HONEY PRODUCTION, THAT'S
SOMETHING THAT'S BEEN ONGOING
FOR DECADES IN THE BEE WORLD.
BUT THE TRADITIONAL TECHNIQUES
ARE PUTTING HIVES ON SCALES AND
WATCHING THEM CLOSELY, DO TESTS
ON THE BEES AND SEEING THE
RESULTS.
WATCHING THE REACTION OF BEES TO
DIFFERENT STIMULUSES' AND THOSE
ARE TRADITIONAL BREEDING
TECHNIQUES.
WHAT AMROSE IS DOING IS CUTTING
EDGE.
IT'S REALLY IMPORTANT BECAUSE A
LOT OF THE IMMUNE SYSTEM OF THE
BEE IS BEHAVIOURAL IMMUNITIES
AND INSTEAD OF TRYING TO WATCH
THESE BEHAVIOURS, ESPECIALLY IN
A CLIMATE WITH VARYING STATES OF
POISONING, IT'S IMPOSSIBLE TO
USE TRADITIONAL BREEDING
TECHNIQUES WHEN YOUR COLONIES
ARE SUFFERING FROM DIFFERENT
STATES OF POISONING BECAUSE YOU
DON'T SEE A CLEAR PICTURE.
IF YOU GO OUT TO THE DNA STRANDS
AND YOU WILL HAVE A -- YOU WILL
HAVE THE CLEANEST PICTURE
POSSIBLE IN A BREEDING
SITUATION.
I THINK IT'S VERY INTERESTING
AND EXCITING.

Steve says IS THERE SOMETHING
IN YOUR WORK, AS YOU TRY TO GET
BEES TO BE MORE RESILIENT, THAT
YOU WANT TO MAKE SURE DOESN'T
GET INTO THEIR DNA OR THEIR GENETICS?

Amro says YES.
WE'RE ALSO DEVELOPING TESTS TO
DETECT AFRICANIZED SO-CALLED
KILLER BEES FROM THE U.S.
UNFORTUNATELY, BECAUSE WE LOSE A
LOT OF OUR COLONIES AND QUEENS
EVERY WINTER, WE RELY ON
IMPORTING QUEENS.
NOW ONTARIO DOES HAVE ITS OWN
BREEDING PROGRAM.
BUT CANADA JUST DOES NOT PRODUCE
ENOUGH QUEENS TO SATISFY
INTERNAL DEMAND.
SO WE HAVE TO --

Steve says EVEN HIM?
EVEN HIM, EH?
NOT ENOUGH QUEEN BEES.

The caption changes to "Connect with us: Tvo.org, YouTube, Facebook, Instagram, and Twitter, @theagenda"

Tibor says TRADITIONALLY
ONTARIO WAS A SELF-SUFFICIENT
PROVINCE WITH ITS BEE NEEDS.
THERE'S ENOUGH QUEEN AND BEE
PRODUCERS TRADITIONALLY IN
ONTARIO THAT WE DIDN'T REALLY
IMPORT BEES.
LAST YEAR 33,000 QUEEN BEES AND
25,000 PACKAGED HIVES WAS
IMPORTED, PRETTY MUCH HALF THE
POPULATION OF ONTARIO-MANAGED
BEE HIVES ARE IMPORTED AS OF
LAST YEAR.
THIS IS RELATED TO THE HEAVY
LOSSES BECAUSE WE'VE LOST OUR
ABILITY TO SUSTAIN.
IT'S NOT SUSTAINABLE, THE
CURRENT SITUATION.
THE WESTERN PROVINCES HAVE
TRADITIONALLY IMPORTED LOTS OF
BEES EVERY YEAR.

Amro says EVERY TIME WE
IMPORT A BEE FROM THE U.S.,
WE'RE ESSENTIALLY ROLLING THE
DICE ON GETTING A BEE THAT HAS
AFRICANIZED GENETICS AND WE
DON'T WANT THOSE BEES IN CANADA.
SO WE'RE DEVELOPING A TEST
THAT'S BASED ON ANCESTRY WHERE
YOU CAN ANALYSE THE DNA BUT IN
THE END DETERMINE WHETHER IT'S
AFRICANIZED OR NOT AFRICANIZED.

Steve says SHEILA, WHAT CAN
ANYBODY WATCHING THIS RIGHT NOW DO?

Sheila says WELL, THE
FIRST THING IS TO NOT FEAR BEES.
THAT'S SOMETHING WE RUN INTO ALL
THE TIME.
I THINK YELLOW JACKETS IN LATE
AUGUST REALLY GIVE BEES A BAD RAP.
THOSE ARE WASPS.
WE'RE TALKING ABOUT BEES.
PEOPLE ARE STARTING TO
APPRECIATE THE ROLE THAT BEES
HAVE IN OUR ECOSYSTEMS.
YOU CAN PLANT A GARDEN, USE
NATIVE PLANTS, HAVE THINGS
BLOOMING FROM FIRST THING IN THE
SPRING TO IN THE FALL, BECAUSE
BEES NEED FORAGE ALL YEAR LONG.
THERE ARE A VARIETY OF CITIZEN
PROJECTS.
YOU TAKE PICTURES OF BEES AND
YOU'RE GIVING US DATA TO START
LOOKING AT SOME OF THESE PATTERNS.

A screen-print pops up showing a close-up picture of a bumblebee on a pink flower. The title reads "Welcome to bumble bee watch!"

Steve says THERE WE HAVE A SHOT
UP THERE RIGHT NOW.

Sheila says HOW
BUMBLEBEES PARTICULARLY ARE
BEING AFFECTED BY CLIMATE CHANGE
AND HABITAT LOSS.
WE NEED A LOT OF EYES ON THE
GROUND AND THIS IS THE PERFECT
WAY YOU CAN CONTRIBUTE TO THE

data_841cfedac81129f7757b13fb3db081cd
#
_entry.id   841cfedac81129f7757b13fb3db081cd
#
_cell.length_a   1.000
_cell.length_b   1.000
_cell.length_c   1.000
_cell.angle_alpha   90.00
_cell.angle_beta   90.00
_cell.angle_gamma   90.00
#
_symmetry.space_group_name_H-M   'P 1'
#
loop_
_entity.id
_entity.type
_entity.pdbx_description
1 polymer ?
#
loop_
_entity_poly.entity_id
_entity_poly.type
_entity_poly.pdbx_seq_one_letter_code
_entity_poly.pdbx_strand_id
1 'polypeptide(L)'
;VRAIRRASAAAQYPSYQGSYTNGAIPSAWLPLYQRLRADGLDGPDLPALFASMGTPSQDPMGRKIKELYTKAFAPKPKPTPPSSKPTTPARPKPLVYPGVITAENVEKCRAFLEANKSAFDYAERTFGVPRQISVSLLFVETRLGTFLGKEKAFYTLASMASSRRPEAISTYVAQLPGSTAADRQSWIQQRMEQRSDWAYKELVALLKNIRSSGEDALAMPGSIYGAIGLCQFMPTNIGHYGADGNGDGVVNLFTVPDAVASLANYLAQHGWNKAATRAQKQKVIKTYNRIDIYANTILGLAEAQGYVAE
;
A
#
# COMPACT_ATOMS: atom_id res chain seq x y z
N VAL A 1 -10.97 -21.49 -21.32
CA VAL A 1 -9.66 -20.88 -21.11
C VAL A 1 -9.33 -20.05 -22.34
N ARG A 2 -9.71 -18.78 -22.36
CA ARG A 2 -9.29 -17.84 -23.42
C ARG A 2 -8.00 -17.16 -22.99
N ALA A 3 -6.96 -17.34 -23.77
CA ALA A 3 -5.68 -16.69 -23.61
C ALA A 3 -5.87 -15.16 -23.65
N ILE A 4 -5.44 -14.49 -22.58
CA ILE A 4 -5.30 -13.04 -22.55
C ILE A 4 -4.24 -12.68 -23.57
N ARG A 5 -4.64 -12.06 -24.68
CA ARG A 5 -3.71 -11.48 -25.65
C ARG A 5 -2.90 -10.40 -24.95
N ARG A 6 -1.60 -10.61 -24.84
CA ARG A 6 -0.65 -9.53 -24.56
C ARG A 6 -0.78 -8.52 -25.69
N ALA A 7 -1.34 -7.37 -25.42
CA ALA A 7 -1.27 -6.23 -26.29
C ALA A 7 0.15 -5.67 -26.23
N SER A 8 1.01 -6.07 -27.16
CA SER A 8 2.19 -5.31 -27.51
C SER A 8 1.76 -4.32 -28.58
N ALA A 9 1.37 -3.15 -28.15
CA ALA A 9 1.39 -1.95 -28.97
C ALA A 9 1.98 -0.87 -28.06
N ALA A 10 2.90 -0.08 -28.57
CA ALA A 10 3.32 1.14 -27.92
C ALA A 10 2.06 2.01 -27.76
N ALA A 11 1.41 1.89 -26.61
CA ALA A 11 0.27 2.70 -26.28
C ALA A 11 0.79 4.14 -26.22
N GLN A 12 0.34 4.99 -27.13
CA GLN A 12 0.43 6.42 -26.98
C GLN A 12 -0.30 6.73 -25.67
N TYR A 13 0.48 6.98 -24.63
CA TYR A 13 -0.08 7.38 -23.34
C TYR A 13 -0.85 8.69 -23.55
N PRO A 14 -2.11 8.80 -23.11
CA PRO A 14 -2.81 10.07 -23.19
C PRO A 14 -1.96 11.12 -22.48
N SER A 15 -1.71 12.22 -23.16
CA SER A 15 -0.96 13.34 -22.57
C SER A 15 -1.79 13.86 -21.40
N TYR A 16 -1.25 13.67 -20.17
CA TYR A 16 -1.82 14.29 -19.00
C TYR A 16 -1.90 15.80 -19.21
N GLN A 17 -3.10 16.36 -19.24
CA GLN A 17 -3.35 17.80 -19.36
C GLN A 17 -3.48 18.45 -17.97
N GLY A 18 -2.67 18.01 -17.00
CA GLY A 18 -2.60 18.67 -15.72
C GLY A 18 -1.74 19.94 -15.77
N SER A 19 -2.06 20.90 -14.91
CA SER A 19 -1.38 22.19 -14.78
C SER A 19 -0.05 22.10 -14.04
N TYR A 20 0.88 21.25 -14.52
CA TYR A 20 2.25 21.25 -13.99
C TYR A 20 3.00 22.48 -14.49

SCIENCE.

Another print reads "How to submit a sighting. 1) Take a photo of a bumble bee; 2) log in and upload your photo; 3) identify your species; 4) Sighting will be verified by expert."

Steve says THAT'S
BUMBLEBEEWATCH.ORG.
VERY GOOD.

Sheila says BEING ENGAGED
AND UNDERSTANDING THESE ISSUES
WITH INTEGRATED PEST MANAGEMENT
AND PESTICIDE USE AND KEEPING
AWARE OF WHAT YOUR LOCAL M.P.P.
THINK ABOUT THESE ISSUES AND
HAVING THAT CONVERSATION.

Steve says WE'VE HEARD THIS
MAYBE A BIT FACETIOUSLY PUT IN
THE PAST BUT THE FUTURE OF THE
WORLD DEPENDS ON A HEALTHY BEE
STOCK, RIGHT?
YOU WANT TO MAKE THAT ARGUMENT?

Sheila says WELL, I
THINK, YOU KNOW, WE'D HAVE
REALLY EXPENSIVE COFFEE AND
MAYBE WE'D BE MISSING SOME
IMPORTANT FRUITS AND VEGETABLES,
LIKE TOMATOES AND PEPPERS AND
BERRIES.
A LOT OF THESE THINGS WE ENJOY
EATING RELY ON INSECT
POLLINATION.
WE'D HAVE A LOT OF RICE AND CORN
TO EAT BECAUSE THOSE ARE WIND
POLLINATED CROPS.
I DON'T KNOW IF WE WOULD DIE BUT
WE WOULD LIVE SADDER LIVES.

Steve says SO WHAT'S GOING TO
HAPPEN NOW?

Tibor says HOPEFULLY
PEOPLE WILL USE THESE CHEMICALS
IN A WISER FASHION,
UNDERSTANDING THAT THEY DO
IMPACT POLLINATORS, AND OUR BEE
POPULATIONS CAN RECOVER AND WE
CAN GO FORWARD IN A SMARTER AND
MORE RESPONSIBLE MANNER.

Steve says YOU KNOW THE PREMIER
WHEN SHE FIRST GOT INTO OFFICE
AS THE PREMIER, WAS THE
AGRICULTURE MINISTER AT THE
SAME TIME. WHICH MANY PEOPLE
SAY GAVE HER A HEIGHTEN
AWARENESS OF THIS ISSUE AND SHE
PERSONALLY GOT INVOLVED WITH THE
FILE, BUT TRY TO FIND THE
COMPROMISE TO MAKE EVERYBODY
HAPPY. YOU THINK THAT'S 'HAPPENED?

Tibor says WELL I THINK
THEY HAVE DONE THEIR BEST AT
FINDING A COMPROMISE TO MAKE
EVERYBODY HAPPY BECAUSE THE FACT
OF WHETHER THESE CHEMICALS ARE
SAFE AT ALL TO USE OUTSIDE IS
STILL A QUESTION BUT THEY'RE
STILL AVAILABLE FOR PEOPLE THAT
NEED THEM. ALSO BY RESTRICTING
TO IF YOU NEED IT, IT KEEP
UP TO 80 PER CENT OF THESE
CHEMICALS FROM ENTERING THE
ENVIRONMENT, WHICH WILL EQUAL
A HEALTHIER ENVIRONMENT FOR
POLLINIZERS. SO YES
I THINK THE ONTARIO GOVERNMENT
HAS DONE THE BEST THEY COULD
UNDER THESE CIRCUMSTANCES
BECAUSE IT'S FEDERALLY
REGULATED.
THESE CHEMICALS ARE FEDERALLY
REGULATED.
SO PROVINCIAL GOVERNMENTS ARE
LIMITED TO THE EXTENT OF WHAT
THEY CAN DO.

The caption changes to "Producer: Gregg Thurlbeck, @GreggThurlbeck"

Steve says THANKS FOR THIS, EVERYBODY.
WE'LL KEEP WATCHING.
TIBOR SZABO, PRESIDENT
BEEKEEPERS ASSOCIATION, AMRO
SZABO, DEPARTMENT OF BIOLOGY AT
YORK UNIVERSITY, SHEILA COLLA,
ALSO AT YORK UNIVERSITY IN THE
FACULTY OF ENVIRONMENTAL
STUDIES.
THANKS, EVERYBODY.

Watch: The Bees' Needs